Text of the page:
The third One City Marathon tied up Sunday with a slight drop in total registered runners and without major issues, despite unseasonably cold weather.
Organizers are "absolutely planning" on a marathon next year, said Telly Whitfield, assistant to the city manager and the city's lead organizer for the race, as he cheered on some runners who were crossing the finish line Sunday.
Temperatures in the 30s and a wind chill in the mid-20s greeted the event's earliest runners and stayed almost constant throughout the morning. Sunday's temperatures were about 10 to 15 degrees below what they usually are this time of year, said Bill Sammler, meteorologist with the National Weather Service's office in Wakefield.
Registration numbers were down from a year ago, when weather conditions were more ideal, but higher than for the inaugural event in 2015.
About 2,670 people were registered, with 453 in the marathon, 706 in the Maritime 8K, 953 for the Nautical Mile and 558 for the marathon relay, according to race organizer Flat-Out Events.
There were about 2,621 registered participants in 2015 and 3,050 in 2016.
Participation Sunday was down from the registration numbers, according to Flat-Out. There were 370 who finished the marathon, 539 finished the 8K and there were 114 relay teams. Race organizers didn't give an estimate of participants in the Nautical Mile, which isn't timed.
Marathon and relay runners had ear warmers, hats and gloves as they piled up at the starting line around 6 a.m., some pacing and rubbing their hands together for warmth.
The marathon and relay races, scheduled for 7 a.m., were delayed by nine minutes because of a participant who had passed out right before the start time, said Jason Todd, president of Flat-Out Events. She regained consciousness quickly and is doing fine, he said.
The cold weather might have produced uncomfortable conditions for many spectators, but it turned out to be good for the runners. John Barley, the primary sports medicine physician with Riverside Sports Medicine in Newport News, said he treated just 30 participants by early afternoon, less than half the number a year ago when the temperatures were more than 20 degrees warmer.
"There were a lot of cold injuries that I call 'frost-nip,' where we had to re-warm people and there was some dehydration," he said. "But when the temperatures are a little warmer you have more injuries and dehydration."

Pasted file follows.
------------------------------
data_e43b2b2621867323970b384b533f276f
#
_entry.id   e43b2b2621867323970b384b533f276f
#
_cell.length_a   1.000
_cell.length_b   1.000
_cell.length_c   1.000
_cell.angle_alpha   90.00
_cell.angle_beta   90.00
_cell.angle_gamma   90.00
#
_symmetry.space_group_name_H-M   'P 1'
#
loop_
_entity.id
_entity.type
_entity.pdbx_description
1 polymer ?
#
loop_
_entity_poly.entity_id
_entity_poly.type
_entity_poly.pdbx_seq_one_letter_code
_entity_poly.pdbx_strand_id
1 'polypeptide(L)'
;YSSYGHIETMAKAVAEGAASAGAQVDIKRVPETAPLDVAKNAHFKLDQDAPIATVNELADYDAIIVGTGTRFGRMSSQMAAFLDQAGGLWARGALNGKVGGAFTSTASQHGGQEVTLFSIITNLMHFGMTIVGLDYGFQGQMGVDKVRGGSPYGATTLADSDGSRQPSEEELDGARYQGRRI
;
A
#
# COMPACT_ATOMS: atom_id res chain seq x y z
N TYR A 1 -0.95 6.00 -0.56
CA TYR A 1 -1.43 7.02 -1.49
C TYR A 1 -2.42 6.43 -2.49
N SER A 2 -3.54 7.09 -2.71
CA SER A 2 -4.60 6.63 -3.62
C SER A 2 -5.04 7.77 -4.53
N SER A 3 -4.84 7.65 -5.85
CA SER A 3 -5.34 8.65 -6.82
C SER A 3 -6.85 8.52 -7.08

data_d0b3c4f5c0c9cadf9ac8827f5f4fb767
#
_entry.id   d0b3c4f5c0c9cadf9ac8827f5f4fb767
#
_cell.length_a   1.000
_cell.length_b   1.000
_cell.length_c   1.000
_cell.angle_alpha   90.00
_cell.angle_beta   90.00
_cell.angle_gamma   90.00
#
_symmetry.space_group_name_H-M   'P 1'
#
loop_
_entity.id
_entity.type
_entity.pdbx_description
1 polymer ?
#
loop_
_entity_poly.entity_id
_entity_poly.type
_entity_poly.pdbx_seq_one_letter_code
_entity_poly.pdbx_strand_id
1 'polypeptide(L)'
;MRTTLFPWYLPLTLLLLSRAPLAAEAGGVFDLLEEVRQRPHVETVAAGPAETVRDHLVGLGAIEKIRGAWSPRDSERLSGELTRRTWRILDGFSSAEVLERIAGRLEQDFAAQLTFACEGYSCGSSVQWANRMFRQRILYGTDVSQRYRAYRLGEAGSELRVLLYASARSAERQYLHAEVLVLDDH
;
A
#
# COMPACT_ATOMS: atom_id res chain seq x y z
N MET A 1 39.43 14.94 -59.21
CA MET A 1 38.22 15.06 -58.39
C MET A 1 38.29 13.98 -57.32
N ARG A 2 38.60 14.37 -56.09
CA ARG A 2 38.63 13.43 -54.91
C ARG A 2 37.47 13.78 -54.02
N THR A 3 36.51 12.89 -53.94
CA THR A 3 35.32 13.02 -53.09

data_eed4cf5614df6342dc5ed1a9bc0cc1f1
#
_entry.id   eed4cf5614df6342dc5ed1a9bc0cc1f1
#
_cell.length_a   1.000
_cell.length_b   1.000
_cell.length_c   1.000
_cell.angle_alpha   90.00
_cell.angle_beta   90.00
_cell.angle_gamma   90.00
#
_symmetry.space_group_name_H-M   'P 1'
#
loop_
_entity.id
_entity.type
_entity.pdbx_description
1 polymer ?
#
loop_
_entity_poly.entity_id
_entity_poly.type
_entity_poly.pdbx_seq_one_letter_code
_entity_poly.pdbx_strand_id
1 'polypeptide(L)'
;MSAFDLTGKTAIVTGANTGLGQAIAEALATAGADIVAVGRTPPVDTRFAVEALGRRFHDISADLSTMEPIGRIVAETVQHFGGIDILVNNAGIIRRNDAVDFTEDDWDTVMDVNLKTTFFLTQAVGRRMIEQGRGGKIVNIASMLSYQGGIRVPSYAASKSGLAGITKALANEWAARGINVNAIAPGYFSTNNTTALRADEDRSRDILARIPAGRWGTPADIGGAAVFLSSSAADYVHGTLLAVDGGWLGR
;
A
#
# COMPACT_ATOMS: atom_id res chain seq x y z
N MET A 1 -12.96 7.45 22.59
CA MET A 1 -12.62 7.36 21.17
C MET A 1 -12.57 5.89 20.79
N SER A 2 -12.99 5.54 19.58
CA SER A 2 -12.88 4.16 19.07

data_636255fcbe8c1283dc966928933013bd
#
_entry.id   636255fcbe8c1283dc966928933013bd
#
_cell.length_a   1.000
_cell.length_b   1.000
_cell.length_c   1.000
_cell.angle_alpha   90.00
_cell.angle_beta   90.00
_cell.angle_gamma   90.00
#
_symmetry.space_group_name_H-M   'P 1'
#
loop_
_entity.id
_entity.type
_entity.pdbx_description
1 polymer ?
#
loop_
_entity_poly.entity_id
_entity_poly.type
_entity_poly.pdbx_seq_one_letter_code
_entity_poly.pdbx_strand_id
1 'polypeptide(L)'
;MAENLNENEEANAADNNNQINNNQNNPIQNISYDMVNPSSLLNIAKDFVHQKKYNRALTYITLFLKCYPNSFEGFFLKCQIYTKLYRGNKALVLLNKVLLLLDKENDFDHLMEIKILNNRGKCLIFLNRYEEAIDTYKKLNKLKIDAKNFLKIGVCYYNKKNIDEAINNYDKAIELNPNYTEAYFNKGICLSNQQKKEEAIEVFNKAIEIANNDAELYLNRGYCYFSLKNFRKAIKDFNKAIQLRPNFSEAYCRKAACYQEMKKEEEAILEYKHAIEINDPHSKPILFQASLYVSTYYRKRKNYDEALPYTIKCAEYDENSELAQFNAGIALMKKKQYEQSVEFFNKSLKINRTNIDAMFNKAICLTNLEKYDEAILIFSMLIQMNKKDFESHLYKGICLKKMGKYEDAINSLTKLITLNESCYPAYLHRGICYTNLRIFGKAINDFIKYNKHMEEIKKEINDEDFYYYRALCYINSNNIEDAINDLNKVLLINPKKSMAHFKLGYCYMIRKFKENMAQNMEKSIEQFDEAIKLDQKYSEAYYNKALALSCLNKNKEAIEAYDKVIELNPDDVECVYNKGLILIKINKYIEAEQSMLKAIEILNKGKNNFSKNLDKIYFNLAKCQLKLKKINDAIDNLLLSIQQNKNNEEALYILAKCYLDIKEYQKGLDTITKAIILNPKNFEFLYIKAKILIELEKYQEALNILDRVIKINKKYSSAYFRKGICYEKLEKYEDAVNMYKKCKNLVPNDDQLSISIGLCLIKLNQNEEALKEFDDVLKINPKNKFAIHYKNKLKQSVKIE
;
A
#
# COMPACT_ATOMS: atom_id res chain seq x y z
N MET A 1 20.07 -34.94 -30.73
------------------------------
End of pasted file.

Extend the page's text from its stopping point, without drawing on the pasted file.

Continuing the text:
The Newport News Police Department was not notified of any major problems during the race, according to Brandon J. Maynard, department spokesman.
The event is meant to showcase Newport News, as the 26.2-mile course runs from Newport News Park to the Victory Arch downtown.
As runners continued to cross the finish line at noon Sunday, Todd said he'd heard from a few people who had positive feedback.
"Being as cold as it was, I wasn't sure what to expect," Todd said.
Valerie Atlee, a marathon participant from Yorktown, said the race was "so well-organized" that she won't be returning to Virginia Beach's Shamrock marathon next year because it's too crowded. She said she did notice a thinner spectator crowd this year.
"So, you feel like you had more people who cheered you on last year — this time, not so much," Atlee said.
Several of the wave stations — designated areas along the course for people to cheer on the runners — were empty, "absolutely" a result of the cold weather, Whitfield said. Organizers were expecting a smaller crowd, he said.
Still, pockets of the race course had cheerleaders, some who flew and drove hours to see relatives run. Others walked out their front doors to cheer on people in their neighborhoods. Students from area schools, including Warwick High School, arranged cheering crowds along the route. A drumline was out by Denbigh High School.
Cindy Van Schooten and daughter Jess Denney traveled from Redding, Calif., to see Cindy's daughter and Jess' sister Jackie Hoffman run her third marathon. They stood at Boxley Boulevard and Summerlake Lane, waiting for Hoffman and her husband to pass by.
They cheered for strangers who were passing on bicycle and foot. Denney's neon yellow sign read: "I'm proud of you, complete stranger."
Andrew and Mark VanDeren, brothers who grew up in Newport News, came from North Carolina and Richmond to cheer on participants in their hometown's event. The VanDerens set up a makeshift wave station at Hiden and Warwick boulevards.
"We're runners ourselves, but not good enough for the marathon yet. We know as runners that it is really great to have someone cheer for you, so that's why we made our own station and came out," Mark VanDeren said.
The final runner in the marathon and relay was expected to cross the finish line at the Victory Arch soon after 2 p.m., Whitfield said. He was watching the last bunch of runners filter through.
"One of the last runners was coming along, another runner slowed down to push her through," Whitfield said. "And that's exactly what we wanna see — the camaraderie."
Staff writer Marty O'Brien contributed to this report. Amin can be reached by phone at 757-247-4890. Joseph can be reached by phone at 757-374-3134.